Longer Looks: Reproductive Rights; Presidents And Health Care; And Limits Of Human Compassion
Each week, KHN finds interesting reads from around the Web.
The New York Times:
A New Front In The War Over Reproductive Rights: ‘Abortion-Pill Reversal'
Marie Stettler has a tattoo on her arm that reads ‘‘Gelobt sei Jesus Christus, in Ewigkeit Amen.’’ It’s a German prayer her family used to recite together, and it means ‘‘Praise be Jesus Christ, for eternity Amen.’’ The family attended Mass weekly, and every Saturday morning at 4:30 they prayed together in front of the Eucharist for an hour. As a teenager in Soda Springs, Idaho, Stettler had a 4.0 G.P.A. and was named Caribou County Junior Miss. She prayed all the time, asking God at each big juncture of her life what he wanted her to do. Her friends, she said, saw her as ‘‘this Christian gal who is chasing the Lord.’’ (Ruth Graham, 7/18)
Why Health Care Drives Presidents Insane
I can’t prove this happened, but it wouldn’t surprise me at all if Bill Clinton and Barack Obama placed a conference call to President Donald Trump, where they began by proclaiming: “Welcome to the club!” Once again, a new American president has received a significant shock by daring to touch what is now the reigning third rail of American politics: health care. Do I exaggerate? Let's take a trip down memory lane. (Jeff Greenfield, 7/18)
A Psychologist Explains The Hard Limits Of Human Compassion
There are now 65.3 million refugees worldwide, the United Nations reports. It’s an all-time high: likely the largest population of refugees and asylum seekers in human history. Think about that number: 65.3 million. Can you even imagine it? Like, really imagine it. When we see one life, we can imagine their hopes and pain. But 65 million? You can’t. That’s just an abstraction. There’s a hard limit to human compassion, and it’s one of the most powerful psychological forces shaping human events. (Brian Resnick, 7/18)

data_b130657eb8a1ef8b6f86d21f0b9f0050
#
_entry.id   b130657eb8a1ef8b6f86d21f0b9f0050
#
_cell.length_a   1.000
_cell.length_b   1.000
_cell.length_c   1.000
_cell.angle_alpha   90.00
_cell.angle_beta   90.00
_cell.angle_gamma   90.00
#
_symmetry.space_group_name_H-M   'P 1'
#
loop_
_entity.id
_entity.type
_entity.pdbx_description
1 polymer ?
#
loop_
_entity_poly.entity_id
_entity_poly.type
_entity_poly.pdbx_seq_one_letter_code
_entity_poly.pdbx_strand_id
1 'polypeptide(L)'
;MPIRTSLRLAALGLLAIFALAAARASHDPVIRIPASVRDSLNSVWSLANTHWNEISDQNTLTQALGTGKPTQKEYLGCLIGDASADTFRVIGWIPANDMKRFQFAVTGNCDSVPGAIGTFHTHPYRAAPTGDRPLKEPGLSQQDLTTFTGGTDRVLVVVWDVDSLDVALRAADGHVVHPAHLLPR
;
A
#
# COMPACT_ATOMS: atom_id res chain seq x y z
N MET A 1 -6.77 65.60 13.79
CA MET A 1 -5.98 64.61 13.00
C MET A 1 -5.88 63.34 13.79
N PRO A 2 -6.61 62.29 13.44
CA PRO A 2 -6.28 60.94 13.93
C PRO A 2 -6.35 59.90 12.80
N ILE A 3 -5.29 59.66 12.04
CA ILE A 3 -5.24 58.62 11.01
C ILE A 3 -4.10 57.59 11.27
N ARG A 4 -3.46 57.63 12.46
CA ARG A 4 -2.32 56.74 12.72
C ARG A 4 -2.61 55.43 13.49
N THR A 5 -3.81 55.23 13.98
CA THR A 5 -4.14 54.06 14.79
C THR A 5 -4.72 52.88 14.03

Trans Kids And Hormone Therapy: Parents’ Perspectives And Stories
Almost a decade ago, Judy Caplan Peters’s four-year-old made an announcement that would shake their family’s values to its core. “Mommy,” the little one said, hand on chest as if to recite the pledge of allegiance, “I’m a boy.” A simple enough statement except that, up until that moment, her child had been raised a girl. Sander*, as he’s known now, had been born with a girl’s anatomy, went by a girl’s name, and dressed in girls’ clothes. (Rebecca Johnson, 7/18)
Your Brain Doesn't Contain Memories. It Is Memories
Recall your favorite memory: the big game you won; the moment you first saw your child's face; the day you realized you had fallen in love. It's not a single memory, though, is it? Reconstructing it, you remember the smells, the colors, the funny thing some other person said, and the way it all made you feel.Your brain's ability to collect, connect, and create mosaics from these milliseconds-long impressions is the basis of every memory. By extension, it is the basis of you. (Nick Stockton, 7/19)
The New Yorker:
How Do You Make A Responsible Movie About Anorexia?
"To the Bone,” the new movie from Marti Noxon, stars Lily Collins as a young woman with anorexia and Keanu Reeves as the vaguely unconventional—he’s bearded and uses curse words—doctor who treats her. After premièring at Sundance in January, it was bought by Netflix, for eight million dollars. Noxon, who made her name as a writer and executive producer on subversive, female-centered TV shows such as “Buffy the Vampire Slayer” and “UnREAL,” both wrote and directed the movie. It’s her directorial début. (Jia Tolentino, 7/19)
Mental Illness Is Far More Common Than We Knew
Most of us know at least one person who has struggled with a bout of debilitating mental illness. Despite their familiarity, however, these kinds of episodes are typically considered unusual, and even shameful. (Aaron Reuben, Jonathan Schaefer, 7/14)
Surgery Is One Hell Of A Placebo
The guy’s desperate. The pain in his knee has made it impossible to play basketball or walk down stairs. In search of a cure, he makes a journey to a healing place, where he’ll undergo a fasting rite, don ceremonial garb, ingest mind-altering substances and be anointed with liquids before a masked healer takes him through a physical ritual intended to vanquish his pain. (Christie Aschwanden, 7/19)